95 Tex. L. Rev. 611 (2017)
Deborah Rhode writes that while adultery is admittedly not good, it should not be criminal. She argues that it should not generate a tort action either, because the original purposes for which the torts of alienation of affections and criminal conversation come from a time with quite different views about marriage and gender, while no-fault and speedy divorce today give adequate remedies to the wronged spouse. Further, adultery should not affect employment (as a politician or in the military) unless it directly impacts job performance.
My own reluctance to disengage adultery and law stems from the seriousness of adultery. First, the destruction of trust that adultery both signals and produces does considerable damage. Second, though she certainly notes that the injured spouse has a beef against the adulterous one, and does briefly consider the harms done to children under various adultery scenarios, Rhode underplays the direct (through their own tendencies to trust or to be faithful as adults) and indirect (through the likely divorce to follow and its particular nastiness) damage done to the children of adulterous marriages.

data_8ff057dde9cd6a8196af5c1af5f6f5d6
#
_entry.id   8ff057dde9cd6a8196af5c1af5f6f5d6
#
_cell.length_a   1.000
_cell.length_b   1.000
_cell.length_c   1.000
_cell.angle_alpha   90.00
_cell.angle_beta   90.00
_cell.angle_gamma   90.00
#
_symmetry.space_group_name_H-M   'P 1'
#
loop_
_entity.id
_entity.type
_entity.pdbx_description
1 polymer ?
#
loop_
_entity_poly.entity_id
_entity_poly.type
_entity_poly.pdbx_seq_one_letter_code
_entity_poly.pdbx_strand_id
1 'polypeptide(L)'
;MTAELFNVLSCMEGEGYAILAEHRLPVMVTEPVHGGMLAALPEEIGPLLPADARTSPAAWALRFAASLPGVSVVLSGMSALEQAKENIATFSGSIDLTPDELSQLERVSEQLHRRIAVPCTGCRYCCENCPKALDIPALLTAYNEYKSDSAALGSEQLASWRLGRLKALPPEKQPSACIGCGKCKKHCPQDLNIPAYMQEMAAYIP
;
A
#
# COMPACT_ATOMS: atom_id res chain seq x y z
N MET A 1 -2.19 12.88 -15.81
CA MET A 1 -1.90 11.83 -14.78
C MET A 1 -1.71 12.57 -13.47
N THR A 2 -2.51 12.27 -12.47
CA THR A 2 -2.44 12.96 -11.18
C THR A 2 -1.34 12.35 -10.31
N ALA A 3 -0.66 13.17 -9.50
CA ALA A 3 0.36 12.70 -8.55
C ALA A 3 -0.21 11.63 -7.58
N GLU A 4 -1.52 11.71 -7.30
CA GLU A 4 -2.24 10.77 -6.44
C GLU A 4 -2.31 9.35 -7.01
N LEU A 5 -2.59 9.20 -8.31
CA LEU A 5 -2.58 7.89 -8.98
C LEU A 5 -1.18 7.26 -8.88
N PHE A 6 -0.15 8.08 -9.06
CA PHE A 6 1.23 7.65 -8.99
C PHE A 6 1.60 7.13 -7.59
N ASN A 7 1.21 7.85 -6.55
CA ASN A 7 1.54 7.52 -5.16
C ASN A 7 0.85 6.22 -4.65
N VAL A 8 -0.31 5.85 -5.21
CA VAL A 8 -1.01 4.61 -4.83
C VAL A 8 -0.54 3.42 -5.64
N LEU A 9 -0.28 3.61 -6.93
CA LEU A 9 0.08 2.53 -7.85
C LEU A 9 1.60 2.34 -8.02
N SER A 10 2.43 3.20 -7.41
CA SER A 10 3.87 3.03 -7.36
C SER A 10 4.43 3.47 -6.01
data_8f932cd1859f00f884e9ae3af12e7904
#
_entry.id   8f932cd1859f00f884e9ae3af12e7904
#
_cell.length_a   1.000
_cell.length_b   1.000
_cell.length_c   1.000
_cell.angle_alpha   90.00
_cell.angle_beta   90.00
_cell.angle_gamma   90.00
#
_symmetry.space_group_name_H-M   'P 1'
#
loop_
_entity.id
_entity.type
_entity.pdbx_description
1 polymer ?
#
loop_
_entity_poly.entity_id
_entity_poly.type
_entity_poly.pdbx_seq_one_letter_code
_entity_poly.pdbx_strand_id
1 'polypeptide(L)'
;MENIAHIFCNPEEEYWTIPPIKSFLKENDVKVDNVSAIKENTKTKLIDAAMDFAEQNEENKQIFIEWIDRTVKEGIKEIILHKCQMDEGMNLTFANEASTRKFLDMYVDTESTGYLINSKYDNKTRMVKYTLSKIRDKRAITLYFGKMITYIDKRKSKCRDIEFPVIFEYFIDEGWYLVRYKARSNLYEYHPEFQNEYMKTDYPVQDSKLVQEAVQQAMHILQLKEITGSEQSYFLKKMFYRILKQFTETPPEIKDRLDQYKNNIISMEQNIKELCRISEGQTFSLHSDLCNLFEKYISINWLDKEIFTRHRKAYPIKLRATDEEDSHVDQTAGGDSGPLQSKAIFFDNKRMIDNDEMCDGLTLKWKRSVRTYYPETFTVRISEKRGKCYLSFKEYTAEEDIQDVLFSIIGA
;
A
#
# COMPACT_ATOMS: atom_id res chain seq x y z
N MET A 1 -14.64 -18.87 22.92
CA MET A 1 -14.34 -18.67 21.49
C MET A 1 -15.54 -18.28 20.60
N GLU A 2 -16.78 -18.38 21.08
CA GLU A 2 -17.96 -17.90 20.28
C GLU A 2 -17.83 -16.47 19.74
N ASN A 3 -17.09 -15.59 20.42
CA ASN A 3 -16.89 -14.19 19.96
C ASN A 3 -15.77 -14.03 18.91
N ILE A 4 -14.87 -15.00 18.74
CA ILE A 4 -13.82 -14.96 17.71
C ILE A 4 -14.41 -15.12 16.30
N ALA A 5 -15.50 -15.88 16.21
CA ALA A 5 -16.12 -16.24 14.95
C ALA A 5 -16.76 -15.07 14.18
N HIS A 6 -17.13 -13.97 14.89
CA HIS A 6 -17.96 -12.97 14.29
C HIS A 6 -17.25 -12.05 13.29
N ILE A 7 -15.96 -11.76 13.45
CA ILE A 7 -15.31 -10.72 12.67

The review includes correlation analysis from documents filed in divorces with children from two counties in Arizona and five in Indiana that began in the months of January, April and September, 2008. These allow adultery to be inferred from the pleadings relating to the custody and child support. More commonly, however, the child support worksheet indicated that a child with a birth date during the marriage was not owed support by both parents.
Despite any lack of legal consequences in these divorces, the analysis shows that adultery cases are particularly costly in terms of increased litigation, especially custody litigation, and are at least associated with pre-divorce allegations of domestic violence in both states and post-decree allegations of domestic violence in Indiana. The review continues with suggestions that for childless couples, the status quo be maintained, leaving adultery to be the subject either of societal disapproval or criminal law, whatever the state has chosen. However, because of the serious consequences for children, sums payable to them may provide a form of restitution.
Brinig, Margaret F., "Adultery: Trust and Children" (2017). Journal Articles. 1280.